- Use high-value keywords – Focus on utilizing 1-3 high-value keywords that you want to rank for. If you have a niche business, make sure they’re long tail keywords.
Other than that, here are a few don’ts to keep in mind:
- Don’t add any links or URLs.
- Avoid offers and sales pitches.
- Make sure there’s no misleading information.
- Don’t spam or resort to keyword stuffing.
- Don’t make unnecessary statements and minimize fluff.
- Never use all caps.
Most importantly, follow Google’s guidelines.
7. Add photos of your business
At this point, you can start to add photos of your business and services. These can be photos of your physical store or office. It can also be photos of some of your products or services in action.
The photos will display on Maps, Search, and other Google services when someone searches for your business.
You can opt to skip this step for now.
After that, you can choose to claim $500 in advertising credits for running Google Ads.
What kind of photos you should add
Google recommends using business-specific photos to showcase your products, services, or place of business. Here are the types of business-specific photos you can add:
- Exterior photos – These help customers recognize your business as they approach. It’s best to add at least three exterior photos from multiple angles at different times of day.
- Interior photos – These allow customers to get an understanding of the ambiance you provide. Try adding at least three interior photos that capture the atmosphere of your business from a customer’s standpoint.
- Product photos – If you sell products, add photos of at least three of your products ranging from most popular.
- Photos at work – As a service business, you should include at least three photos of your services in action. You can also include photos of any special services you offer.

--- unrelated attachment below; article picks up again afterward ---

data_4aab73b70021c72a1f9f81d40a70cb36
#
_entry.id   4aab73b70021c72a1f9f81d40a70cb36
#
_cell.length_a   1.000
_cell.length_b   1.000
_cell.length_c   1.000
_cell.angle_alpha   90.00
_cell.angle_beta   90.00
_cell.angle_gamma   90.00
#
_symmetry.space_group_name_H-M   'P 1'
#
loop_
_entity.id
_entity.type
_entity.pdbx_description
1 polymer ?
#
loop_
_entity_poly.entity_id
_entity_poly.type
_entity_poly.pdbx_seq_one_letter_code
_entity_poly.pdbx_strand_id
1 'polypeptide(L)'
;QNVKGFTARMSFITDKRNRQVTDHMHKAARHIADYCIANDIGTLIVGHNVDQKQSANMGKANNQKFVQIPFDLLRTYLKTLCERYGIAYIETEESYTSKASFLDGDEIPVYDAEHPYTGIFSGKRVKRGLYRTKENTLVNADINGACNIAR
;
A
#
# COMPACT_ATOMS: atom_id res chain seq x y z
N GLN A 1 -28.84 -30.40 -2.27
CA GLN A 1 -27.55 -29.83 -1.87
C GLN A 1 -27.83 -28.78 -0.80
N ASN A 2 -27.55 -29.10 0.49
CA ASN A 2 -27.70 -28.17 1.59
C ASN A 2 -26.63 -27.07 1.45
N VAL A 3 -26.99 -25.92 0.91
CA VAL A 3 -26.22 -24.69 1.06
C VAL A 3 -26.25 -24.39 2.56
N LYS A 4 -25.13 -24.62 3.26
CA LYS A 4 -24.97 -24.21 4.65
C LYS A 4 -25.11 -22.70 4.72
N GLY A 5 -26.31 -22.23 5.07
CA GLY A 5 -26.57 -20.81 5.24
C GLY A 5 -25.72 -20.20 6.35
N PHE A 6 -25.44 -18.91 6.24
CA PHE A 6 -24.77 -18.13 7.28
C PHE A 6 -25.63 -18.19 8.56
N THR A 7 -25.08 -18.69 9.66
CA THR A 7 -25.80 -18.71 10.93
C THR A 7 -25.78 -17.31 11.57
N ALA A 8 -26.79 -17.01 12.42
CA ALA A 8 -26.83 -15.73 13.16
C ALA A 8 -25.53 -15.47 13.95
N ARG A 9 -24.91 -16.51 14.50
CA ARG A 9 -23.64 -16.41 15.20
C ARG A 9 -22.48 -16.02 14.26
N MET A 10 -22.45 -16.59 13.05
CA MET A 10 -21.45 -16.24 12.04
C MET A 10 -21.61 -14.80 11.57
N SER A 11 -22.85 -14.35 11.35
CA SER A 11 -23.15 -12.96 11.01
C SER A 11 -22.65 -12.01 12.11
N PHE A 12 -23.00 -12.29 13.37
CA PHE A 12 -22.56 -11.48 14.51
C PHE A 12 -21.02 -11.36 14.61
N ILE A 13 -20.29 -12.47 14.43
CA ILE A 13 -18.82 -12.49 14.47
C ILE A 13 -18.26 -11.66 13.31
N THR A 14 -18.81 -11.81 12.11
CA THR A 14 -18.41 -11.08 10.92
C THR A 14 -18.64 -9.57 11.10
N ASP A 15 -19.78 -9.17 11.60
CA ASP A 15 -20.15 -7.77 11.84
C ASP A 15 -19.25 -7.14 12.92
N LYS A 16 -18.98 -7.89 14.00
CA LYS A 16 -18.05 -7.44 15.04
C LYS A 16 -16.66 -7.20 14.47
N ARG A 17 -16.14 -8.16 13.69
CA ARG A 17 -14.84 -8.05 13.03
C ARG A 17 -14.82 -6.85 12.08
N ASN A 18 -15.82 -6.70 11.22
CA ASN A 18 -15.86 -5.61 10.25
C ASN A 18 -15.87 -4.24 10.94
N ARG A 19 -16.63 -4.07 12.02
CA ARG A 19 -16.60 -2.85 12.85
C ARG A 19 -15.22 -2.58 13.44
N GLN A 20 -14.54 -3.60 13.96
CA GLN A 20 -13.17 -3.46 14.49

- Food and drink photos – As a restaurant, adding properly lit photos of your food and drinks will help customers get a gist of your food quality and variety.
- Common areas – At least one photo of a common area in your place of business attracts traveling customers.
- Rooms – As a hotel, adding at least three photos of your rooms will help the customer in deciding their stays. Make sure you show different types of rooms and keep it authentic.
- Team photos – These showcase a personal side of your business. That’s why it’s best to keep these less formal and allow the photos to highlight your employee personalities.
Furthermore, avoid using any stock photos, screenshots, or GIFs. Try to follow Google’s photo guidelines to make sure you get the most out of your business photos.
8. Add your products or services
Keep in mind that you’ll need to verify your business first to continue customizing your business profile.
When that’s done, open your Business Profile Manager and click on Products in the left tab.
Here, you can start adding your products and services, along with their names, photos, descriptions, and prices.
You can also add a category, product category, and a CTA button.
It’s best to provide as many details as you can. Furthermore, this is your chance to target certain keywords you may want to rank for.
9. Start posting
At this point, you can start creating posts to keep customers updated. These posts can be announcements, news, or deals that you’re offering.
The posts show up on Google Maps and Search when someone searches for your business or a relevant product or service.
You can feature a special offer in your posts and set specific dates for promotions. You can also add coupon codes, terms and conditions, and links to redeem the codes.
How to write a Google Business Profile post
When you click on Posts in the menu, you’ll have to follow these four steps:
- Select the post type – There are four post types you can choose from.
- What’s New: These include announcements and any general information regarding your business.